# NULL¶

NULL can be used as a “no-op” (no operation) statement.

Note

Using NULL as a statement is uncommon. NULL is usually used as a value, rather than as a statement.

As a value, NULL means “no value”. For more information, see the Wikipedia article on SQL NULL.

When working with semi-structured data types, such as JSON, you might need to distinguish between NULL as an SQL value and NULL as a JSON value (also called “variant null”).

## Syntax¶

NULL;


## Usage Notes¶

• The NULL statement can be executed only inside Snowflake Scripting scripts.

• A NULL statement in an exception handler ensures that the code continues executing rather than aborting if there is no higher-level handler.

• A NULL statement in a branch does nothing; however, it communicates to the reader that the author of the code explicitly considered the condition for which the branch would execute. In other words, the NULL shows that the branch condition was not overlooked or accidentally omitted.

• Before using the NULL statement, consider alternatives.

For example, suppose you are writing a stored procedure with an exception handler. In most stored procedures, if each non-exception code path should return a value, then each code path involving an exception handler should also return a value. In that case, avoid executing a NULL statement. Instead, consider explicitly returning NULL, an empty result set, or an error indicator.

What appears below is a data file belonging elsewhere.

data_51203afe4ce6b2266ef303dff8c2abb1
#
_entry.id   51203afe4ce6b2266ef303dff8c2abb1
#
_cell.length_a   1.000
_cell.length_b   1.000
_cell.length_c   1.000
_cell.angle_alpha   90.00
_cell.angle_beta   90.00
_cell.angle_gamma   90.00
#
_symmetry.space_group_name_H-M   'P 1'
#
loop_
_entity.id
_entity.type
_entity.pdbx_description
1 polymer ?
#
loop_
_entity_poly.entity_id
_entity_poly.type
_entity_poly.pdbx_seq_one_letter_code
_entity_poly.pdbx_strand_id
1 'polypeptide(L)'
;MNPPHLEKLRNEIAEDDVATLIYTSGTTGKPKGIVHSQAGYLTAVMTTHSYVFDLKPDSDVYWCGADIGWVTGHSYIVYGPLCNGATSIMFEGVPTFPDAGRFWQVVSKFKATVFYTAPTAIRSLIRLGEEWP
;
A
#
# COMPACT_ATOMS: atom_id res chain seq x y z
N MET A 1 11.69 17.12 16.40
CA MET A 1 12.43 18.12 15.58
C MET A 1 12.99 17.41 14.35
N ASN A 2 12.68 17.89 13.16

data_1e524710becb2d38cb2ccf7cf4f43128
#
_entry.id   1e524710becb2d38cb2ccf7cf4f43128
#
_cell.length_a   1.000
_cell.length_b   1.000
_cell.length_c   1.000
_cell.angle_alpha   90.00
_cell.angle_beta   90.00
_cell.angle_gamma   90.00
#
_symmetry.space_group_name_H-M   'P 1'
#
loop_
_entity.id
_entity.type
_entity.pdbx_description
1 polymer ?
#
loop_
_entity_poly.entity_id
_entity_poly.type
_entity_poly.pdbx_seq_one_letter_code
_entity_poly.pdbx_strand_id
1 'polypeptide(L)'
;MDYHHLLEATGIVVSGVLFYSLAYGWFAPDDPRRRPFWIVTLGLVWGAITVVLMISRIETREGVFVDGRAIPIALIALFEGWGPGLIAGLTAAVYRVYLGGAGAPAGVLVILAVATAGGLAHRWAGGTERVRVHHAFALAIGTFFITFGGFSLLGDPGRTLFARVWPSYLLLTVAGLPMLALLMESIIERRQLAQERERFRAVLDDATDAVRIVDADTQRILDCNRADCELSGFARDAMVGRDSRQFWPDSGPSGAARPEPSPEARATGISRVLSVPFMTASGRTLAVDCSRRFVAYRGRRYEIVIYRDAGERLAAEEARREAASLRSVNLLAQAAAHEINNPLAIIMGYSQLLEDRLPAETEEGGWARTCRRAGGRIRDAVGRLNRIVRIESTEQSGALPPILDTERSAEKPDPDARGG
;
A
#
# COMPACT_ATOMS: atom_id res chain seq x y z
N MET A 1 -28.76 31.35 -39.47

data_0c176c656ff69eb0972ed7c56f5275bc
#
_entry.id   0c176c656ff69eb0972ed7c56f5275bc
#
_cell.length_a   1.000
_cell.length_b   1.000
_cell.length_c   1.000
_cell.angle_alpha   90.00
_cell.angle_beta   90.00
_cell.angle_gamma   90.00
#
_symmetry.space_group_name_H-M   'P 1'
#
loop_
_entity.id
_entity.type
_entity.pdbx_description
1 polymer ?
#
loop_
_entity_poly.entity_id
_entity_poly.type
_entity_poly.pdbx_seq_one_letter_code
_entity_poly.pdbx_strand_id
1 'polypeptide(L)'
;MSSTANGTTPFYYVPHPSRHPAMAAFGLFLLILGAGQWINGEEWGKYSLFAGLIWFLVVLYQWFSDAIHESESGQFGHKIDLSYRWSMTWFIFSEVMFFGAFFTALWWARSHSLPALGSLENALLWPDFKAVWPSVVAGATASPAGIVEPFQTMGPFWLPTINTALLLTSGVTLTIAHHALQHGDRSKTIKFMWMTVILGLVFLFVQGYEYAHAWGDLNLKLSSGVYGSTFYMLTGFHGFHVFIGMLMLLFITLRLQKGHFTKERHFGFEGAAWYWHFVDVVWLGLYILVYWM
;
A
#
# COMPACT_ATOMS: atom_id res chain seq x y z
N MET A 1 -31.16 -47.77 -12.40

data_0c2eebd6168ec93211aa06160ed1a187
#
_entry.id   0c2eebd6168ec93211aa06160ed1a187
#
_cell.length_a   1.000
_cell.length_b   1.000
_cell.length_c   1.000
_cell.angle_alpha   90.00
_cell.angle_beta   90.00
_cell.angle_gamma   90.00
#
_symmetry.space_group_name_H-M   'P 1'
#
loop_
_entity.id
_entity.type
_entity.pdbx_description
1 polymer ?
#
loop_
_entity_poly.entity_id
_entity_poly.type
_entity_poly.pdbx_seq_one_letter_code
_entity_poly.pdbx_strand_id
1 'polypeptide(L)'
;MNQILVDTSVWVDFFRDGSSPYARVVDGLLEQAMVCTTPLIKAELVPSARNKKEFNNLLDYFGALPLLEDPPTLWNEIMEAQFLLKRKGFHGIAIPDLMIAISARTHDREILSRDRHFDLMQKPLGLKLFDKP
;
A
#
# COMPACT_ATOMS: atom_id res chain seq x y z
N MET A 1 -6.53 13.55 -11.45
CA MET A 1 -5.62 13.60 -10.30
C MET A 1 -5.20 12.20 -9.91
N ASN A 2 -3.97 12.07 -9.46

## Example¶

The following code uses a NULL statement in an exception handler to ensure that the exception is caught (rather than passed up to the caller), but no specific action is taken:

CREATE PROCEDURE null_as_statement()
RETURNS VARCHAR
LANGUAGE SQL
AS
$$BEGIN SELECT 1 / 0; RETURN 'If you see this, the exception was not thrown/caught properly.'; EXCEPTION WHEN OTHER THEN NULL; END;$$
;

CALL null_as_statement();
+-------------------+
| NULL_AS_STATEMENT |
|-------------------|
|              NULL |
+-------------------+


Note

The NULL value returned by the CALL statement is not directly due to the NULL statement in the exception; instead, the return value is NULL because the stored procedure did not execute an explicit RETURN statement.

Snowflake recommends that stored procedures explicitly return a value, including in each branch of the exception handler.